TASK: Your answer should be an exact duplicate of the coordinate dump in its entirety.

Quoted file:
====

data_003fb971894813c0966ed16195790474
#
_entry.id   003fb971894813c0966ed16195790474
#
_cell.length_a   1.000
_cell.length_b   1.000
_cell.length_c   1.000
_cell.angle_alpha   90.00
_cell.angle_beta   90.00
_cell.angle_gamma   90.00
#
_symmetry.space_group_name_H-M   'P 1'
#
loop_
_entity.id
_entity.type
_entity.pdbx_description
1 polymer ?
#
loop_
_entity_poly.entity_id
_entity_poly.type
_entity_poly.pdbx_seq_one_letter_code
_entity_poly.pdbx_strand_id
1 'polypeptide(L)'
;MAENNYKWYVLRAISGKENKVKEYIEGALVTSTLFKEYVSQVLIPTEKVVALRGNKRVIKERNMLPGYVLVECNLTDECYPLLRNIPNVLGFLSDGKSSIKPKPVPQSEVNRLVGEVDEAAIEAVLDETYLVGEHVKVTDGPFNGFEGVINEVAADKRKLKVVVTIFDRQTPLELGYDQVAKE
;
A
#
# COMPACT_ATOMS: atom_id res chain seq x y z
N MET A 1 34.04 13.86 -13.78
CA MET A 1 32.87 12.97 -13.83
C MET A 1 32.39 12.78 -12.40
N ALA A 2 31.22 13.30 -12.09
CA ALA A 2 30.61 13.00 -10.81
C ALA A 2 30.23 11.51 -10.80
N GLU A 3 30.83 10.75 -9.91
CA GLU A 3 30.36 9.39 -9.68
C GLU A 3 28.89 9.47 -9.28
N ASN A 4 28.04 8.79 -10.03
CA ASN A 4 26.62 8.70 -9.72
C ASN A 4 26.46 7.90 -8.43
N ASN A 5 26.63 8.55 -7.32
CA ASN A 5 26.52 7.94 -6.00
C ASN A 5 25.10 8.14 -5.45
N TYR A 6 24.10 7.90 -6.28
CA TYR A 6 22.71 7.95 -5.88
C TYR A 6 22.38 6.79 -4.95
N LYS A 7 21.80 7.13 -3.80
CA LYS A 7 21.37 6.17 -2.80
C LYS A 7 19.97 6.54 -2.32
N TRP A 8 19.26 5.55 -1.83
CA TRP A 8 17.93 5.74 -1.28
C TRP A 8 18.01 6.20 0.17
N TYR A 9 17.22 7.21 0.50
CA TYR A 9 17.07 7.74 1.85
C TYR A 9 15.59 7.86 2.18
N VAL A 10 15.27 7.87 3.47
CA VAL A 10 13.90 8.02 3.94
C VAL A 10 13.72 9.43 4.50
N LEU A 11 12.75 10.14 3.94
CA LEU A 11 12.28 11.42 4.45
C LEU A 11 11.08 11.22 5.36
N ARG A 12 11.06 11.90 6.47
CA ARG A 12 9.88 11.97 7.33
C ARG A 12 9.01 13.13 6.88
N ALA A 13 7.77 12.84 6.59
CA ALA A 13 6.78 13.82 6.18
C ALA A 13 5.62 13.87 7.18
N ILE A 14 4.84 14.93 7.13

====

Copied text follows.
data_003fb971894813c0966ed16195790474
#
_entry.id   003fb971894813c0966ed16195790474
#
_cell.length_a   1.000
_cell.length_b   1.000
_cell.length_c   1.000
_cell.angle_alpha   90.00
_cell.angle_beta   90.00
_cell.angle_gamma   90.00
#
_symmetry.space_group_name_H-M   'P 1'
#
loop_
_entity.id
_entity.type
_entity.pdbx_description
1 polymer ?
#
loop_
_entity_poly.entity_id
_entity_poly.type
_entity_poly.pdbx_seq_one_letter_code
_entity_poly.pdbx_strand_id
1 'polypeptide(L)'
;MAENNYKWYVLRAISGKENKVKEYIEGALVTSTLFKEYVSQVLIPTEKVVALRGNKRVIKERNMLPGYVLVECNLTDECYPLLRNIPNVLGFLSDGKSSIKPKPVPQSEVNRLVGEVDEAAIEAVLDETYLVGEHVKVTDGPFNGFEGVINEVAADKRKLKVVVTIFDRQTPLELGYDQVAKE
;
A
#
# COMPACT_ATOMS: atom_id res chain seq x y z
N MET A 1 34.04 13.86 -13.78
CA MET A 1 32.87 12.97 -13.83
C MET A 1 32.39 12.78 -12.40
N ALA A 2 31.22 13.30 -12.09
CA ALA A 2 30.61 13.00 -10.81
C ALA A 2 30.23 11.51 -10.80
N GLU A 3 30.83 10.75 -9.91
CA GLU A 3 30.36 9.39 -9.68
C GLU A 3 28.89 9.47 -9.28
N ASN A 4 28.04 8.79 -10.03
CA ASN A 4 26.62 8.70 -9.72
C ASN A 4 26.46 7.90 -8.43
N ASN A 5 26.63 8.55 -7.32
CA ASN A 5 26.52 7.94 -6.00
C ASN A 5 25.10 8.14 -5.45
N TYR A 6 24.10 7.90 -6.28
CA TYR A 6 22.71 7.95 -5.88
C TYR A 6 22.38 6.79 -4.95
N LYS A 7 21.80 7.13 -3.80
CA LYS A 7 21.37 6.17 -2.80
C LYS A 7 19.97 6.54 -2.32
N TRP A 8 19.26 5.55 -1.83
CA TRP A 8 17.93 5.74 -1.28
C TRP A 8 18.01 6.20 0.17
N TYR A 9 17.22 7.21 0.50
CA TYR A 9 17.07 7.74 1.85
C TYR A 9 15.59 7.86 2.18
N VAL A 10 15.27 7.87 3.47
CA VAL A 10 13.90 8.02 3.94
C VAL A 10 13.72 9.43 4.50
N LEU A 11 12.75 10.14 3.94
CA LEU A 11 12.28 11.42 4.45
C LEU A 11 11.08 11.22 5.36
N ARG A 12 11.06 11.90 6.47
CA ARG A 12 9.88 11.97 7.33
C ARG A 12 9.01 13.13 6.88
N ALA A 13 7.77 12.84 6.59
CA ALA A 13 6.78 13.82 6.18
C ALA A 13 5.62 13.87 7.18
N ILE A 14 4.84 14.93 7.13